J Transcat Intervent.2019;27:eA20190005.
Contemporary analysis of the ulnar technique as an alternative arterial access in invasive coronary procedures
When it is not suitable to use the radial access in invasive coronary procedures, the ulnar technique is a feasible and safe alternative. The objective of the present study was to characterize the relevance of the ulnar technique in the daily practice of a center that adopts the radial strategy as the first option.
The sample was extracted from a single-center prospective registry, from May 2008 to October 2018, including all patients undergoing invasive coronary procedures in a large tertiary care hospital. The efficacy of the technique was determined by the need for crossover to another access route to finish the procedure. Vascular complications, such as hematoma, pseudoaneurysm, arterial occlusion, ischemic injury of the hand, compartment syndrome, arteriovenous fistula, infection, and the need for repairing vascular surgery, were evaluated at the time of hospital discharge, defining the safety outcomes.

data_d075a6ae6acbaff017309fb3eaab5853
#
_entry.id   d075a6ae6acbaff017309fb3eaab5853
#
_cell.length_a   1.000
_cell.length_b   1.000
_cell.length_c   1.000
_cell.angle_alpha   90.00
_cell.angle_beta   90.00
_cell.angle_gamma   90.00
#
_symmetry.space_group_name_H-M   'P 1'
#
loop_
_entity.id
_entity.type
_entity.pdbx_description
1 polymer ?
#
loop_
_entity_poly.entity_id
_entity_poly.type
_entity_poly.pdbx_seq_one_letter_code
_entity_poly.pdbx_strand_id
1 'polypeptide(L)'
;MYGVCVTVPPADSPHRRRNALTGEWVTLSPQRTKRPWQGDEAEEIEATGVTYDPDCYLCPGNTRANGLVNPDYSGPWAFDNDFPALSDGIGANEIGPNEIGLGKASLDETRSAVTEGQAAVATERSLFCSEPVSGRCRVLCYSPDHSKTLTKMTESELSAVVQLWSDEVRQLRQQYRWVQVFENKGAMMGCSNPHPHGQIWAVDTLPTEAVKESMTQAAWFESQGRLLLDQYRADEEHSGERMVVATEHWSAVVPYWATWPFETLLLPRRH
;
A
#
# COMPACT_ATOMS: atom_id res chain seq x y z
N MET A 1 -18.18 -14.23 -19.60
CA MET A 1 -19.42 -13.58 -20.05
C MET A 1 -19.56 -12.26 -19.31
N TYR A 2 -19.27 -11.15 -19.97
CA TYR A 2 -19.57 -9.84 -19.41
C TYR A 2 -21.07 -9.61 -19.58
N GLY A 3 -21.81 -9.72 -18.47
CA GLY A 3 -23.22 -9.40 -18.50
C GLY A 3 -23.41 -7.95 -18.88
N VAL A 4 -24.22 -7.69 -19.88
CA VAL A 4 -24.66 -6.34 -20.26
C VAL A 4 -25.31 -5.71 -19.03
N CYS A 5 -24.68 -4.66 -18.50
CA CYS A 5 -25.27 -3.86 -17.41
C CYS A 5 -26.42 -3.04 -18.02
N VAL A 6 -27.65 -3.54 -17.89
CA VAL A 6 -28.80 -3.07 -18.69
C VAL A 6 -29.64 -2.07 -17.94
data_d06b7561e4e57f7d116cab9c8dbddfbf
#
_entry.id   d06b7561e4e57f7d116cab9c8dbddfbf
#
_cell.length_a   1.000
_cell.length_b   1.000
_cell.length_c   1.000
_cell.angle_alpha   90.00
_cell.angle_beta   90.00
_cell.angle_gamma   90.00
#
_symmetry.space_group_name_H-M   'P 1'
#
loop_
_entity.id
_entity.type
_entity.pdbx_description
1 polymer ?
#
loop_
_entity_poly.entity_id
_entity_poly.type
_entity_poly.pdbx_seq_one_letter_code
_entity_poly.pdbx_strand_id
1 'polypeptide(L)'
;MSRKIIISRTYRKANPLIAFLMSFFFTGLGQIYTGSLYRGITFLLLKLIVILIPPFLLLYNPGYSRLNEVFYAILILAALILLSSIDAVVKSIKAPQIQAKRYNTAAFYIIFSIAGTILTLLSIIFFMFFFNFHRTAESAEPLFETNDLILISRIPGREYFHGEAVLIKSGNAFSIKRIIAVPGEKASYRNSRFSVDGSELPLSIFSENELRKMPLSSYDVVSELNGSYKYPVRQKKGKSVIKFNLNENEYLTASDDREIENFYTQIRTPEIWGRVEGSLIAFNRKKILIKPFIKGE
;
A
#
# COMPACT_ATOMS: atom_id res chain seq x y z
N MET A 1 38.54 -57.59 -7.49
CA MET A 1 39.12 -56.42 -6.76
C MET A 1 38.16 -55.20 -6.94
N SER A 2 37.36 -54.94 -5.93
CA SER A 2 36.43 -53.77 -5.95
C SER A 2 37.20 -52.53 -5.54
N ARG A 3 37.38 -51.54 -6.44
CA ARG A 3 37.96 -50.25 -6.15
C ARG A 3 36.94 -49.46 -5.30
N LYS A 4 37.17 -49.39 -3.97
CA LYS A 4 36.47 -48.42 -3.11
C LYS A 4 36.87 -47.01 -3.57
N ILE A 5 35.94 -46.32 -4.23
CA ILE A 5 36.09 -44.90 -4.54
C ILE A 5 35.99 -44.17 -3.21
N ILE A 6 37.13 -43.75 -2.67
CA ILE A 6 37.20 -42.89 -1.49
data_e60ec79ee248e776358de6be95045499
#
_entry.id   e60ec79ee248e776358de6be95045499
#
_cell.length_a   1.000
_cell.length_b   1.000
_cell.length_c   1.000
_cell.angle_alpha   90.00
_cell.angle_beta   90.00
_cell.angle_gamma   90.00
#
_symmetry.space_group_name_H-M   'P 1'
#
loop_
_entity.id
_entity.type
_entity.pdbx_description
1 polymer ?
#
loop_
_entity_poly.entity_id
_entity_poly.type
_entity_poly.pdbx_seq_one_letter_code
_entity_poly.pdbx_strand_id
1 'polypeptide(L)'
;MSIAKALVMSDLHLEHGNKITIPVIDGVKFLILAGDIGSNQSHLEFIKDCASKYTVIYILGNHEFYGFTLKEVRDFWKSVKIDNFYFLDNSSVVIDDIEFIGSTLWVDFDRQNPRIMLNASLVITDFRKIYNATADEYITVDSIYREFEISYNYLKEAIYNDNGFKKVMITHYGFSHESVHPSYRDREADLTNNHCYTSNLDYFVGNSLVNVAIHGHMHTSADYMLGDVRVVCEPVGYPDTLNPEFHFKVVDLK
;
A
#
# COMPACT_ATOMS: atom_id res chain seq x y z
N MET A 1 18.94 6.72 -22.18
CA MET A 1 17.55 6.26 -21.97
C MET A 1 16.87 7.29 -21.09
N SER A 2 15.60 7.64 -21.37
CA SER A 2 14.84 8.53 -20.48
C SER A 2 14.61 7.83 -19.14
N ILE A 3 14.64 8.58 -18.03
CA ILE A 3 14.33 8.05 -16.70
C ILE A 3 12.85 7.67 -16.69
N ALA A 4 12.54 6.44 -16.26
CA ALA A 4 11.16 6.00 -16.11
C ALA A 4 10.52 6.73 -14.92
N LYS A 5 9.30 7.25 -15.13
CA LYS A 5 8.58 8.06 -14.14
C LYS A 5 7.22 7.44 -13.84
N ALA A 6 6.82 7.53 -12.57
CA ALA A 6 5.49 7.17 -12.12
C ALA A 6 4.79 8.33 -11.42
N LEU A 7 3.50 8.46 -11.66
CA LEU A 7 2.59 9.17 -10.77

In the analyzed period, 608 patients underwent ulnar access procedures. The mean age was 62.4 years, with a predominance of female patients (52.6%) and a high prevalence of cardiovascular risk factors. The procedures were mostly diagnostic (71.4%) and were performed by right ulnar access (86.7%). The efficacy of the technique was high (98.2%), and complications associated with the access route were infrequent, with a rate of 1.6% for asymptomatic ulnar artery occlusion, and of 3.1% for hematoma.
The ulnar technique as an alternative access route is not very often used, but it is useful when the radial access is inadequate or in cases of failed radial artery cannulation.